As EFTM’s Motoring Editor I certainly get to drive a lot of cars, probably in the order of 100 each year. However, this week my driveway was occupied by not one, but two electric vehicles. (EV’s). As I stood there looking at the $49,990 Nissan Leaf and $68,700 BMW i3s something really dawned on me, we really are on the cusp of the most significant change in motoring history.
First up, this is not a comparison review, instead I want to highlight the current state of play in this space.
The implications of owning and using an EV car are far and wide. It was purely a coincidence we had both these cars this week, so I seized the moment. Could my wife handle driving 60km each way to work, relying solely on power from the grid.
A round trip of 120-kilometres is a long commute, but for those in the south-west, west and north west in Sydney, it’s just a fact of life.
The Nissan Leaf as a range of 270km, but in reality, I get nervous when it’s hovering around the 200km mark. I reckon the Leaf would last two full days, but to be frank I wasn’t going there. The last thing I need is my wife and son stranded somewhere in a flat EV, we’ve gone there, and I shan’t be doing that again.
Each night I’d plug the adapter into a power point and just walk away. Come morning the Leaf and i3s would be back to 100 per cent range. It is literally as simple as charging your phone.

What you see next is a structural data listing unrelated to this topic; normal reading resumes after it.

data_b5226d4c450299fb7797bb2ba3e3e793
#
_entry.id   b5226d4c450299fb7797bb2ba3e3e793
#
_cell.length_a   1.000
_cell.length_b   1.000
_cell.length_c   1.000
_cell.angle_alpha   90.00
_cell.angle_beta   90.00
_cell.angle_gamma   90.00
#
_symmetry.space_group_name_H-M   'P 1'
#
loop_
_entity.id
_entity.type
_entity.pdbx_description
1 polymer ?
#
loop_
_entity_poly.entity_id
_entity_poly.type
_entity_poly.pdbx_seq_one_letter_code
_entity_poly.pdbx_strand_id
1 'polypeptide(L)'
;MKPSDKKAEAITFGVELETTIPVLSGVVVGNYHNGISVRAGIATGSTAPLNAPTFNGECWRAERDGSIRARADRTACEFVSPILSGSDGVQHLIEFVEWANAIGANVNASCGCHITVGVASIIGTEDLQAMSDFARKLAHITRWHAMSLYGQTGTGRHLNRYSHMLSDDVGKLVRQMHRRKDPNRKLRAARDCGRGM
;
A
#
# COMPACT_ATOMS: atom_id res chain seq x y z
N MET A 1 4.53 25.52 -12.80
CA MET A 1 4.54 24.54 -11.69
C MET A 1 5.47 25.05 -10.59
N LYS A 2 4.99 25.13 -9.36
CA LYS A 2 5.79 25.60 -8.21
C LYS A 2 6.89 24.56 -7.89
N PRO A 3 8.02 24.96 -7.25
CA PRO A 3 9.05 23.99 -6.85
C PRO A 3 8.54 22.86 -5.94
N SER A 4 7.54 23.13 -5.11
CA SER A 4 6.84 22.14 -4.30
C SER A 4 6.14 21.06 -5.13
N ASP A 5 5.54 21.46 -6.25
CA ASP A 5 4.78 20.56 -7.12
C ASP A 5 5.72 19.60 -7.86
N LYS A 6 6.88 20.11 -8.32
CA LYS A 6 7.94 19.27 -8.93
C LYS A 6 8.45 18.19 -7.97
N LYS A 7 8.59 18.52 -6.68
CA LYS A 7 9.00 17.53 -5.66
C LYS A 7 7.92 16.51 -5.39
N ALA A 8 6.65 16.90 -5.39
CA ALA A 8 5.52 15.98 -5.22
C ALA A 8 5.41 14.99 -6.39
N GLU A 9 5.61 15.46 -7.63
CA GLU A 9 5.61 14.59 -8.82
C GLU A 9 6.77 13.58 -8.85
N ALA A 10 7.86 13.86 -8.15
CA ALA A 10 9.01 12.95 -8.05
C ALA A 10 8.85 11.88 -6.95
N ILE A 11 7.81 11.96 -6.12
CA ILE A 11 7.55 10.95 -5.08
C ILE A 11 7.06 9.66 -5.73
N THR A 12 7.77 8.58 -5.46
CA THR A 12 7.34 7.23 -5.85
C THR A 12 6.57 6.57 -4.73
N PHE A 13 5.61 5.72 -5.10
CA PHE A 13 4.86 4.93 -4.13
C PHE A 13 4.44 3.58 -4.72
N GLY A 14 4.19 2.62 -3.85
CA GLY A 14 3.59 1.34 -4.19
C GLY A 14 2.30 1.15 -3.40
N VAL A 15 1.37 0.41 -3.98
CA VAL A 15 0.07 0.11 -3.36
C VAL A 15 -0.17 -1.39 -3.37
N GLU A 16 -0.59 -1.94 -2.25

The lithium-Ion battery on the Leaf is rated at 40kWh. Think of that as litres in a tank, the bigger the number the longer the range. When it comes to litres per hour, we now talk kWh/100km. The Leaf averaged 14.7, the BMW i3s 14.3. Interestingly the i3 was launched with a 60Ah battery in 2014. Now it has a 120Ah or 42.2 lithium battery but can go further.
Basically, storage capacity of the 42kWh battery has doubled, while the actual size remains the same.
If you intend on buying an EV, you probably won’t use my haphazard set up. Most will order a faster charger unit that is mounted wherever you like or is possible. To charge these two examples via a domestic power point from 0-100 per cent could take over a day. But you really shouldn’t be tempting fate, just charge every night at home and in these circumstances, you’ll never have a problem.
There’s a massive chunk of reality I’ve deliberately skipped, it’s an argument for another day. But I’m sure you’re thinking;
- How far does it go?
- How much to recharge?
- Where is the power coming from?
All excellent questions and in my mind we better start working hard on this emerging problem. I’m an advocate for nuclear power to power our country. A big call, but if our whole country is powered by wind and solar in say 2o years – I’ll do a nudie run around the office!
I will have a full review on both cars soon. But in conclusion if you live a life similar to my family, all of the above is what you’ll need to deal with.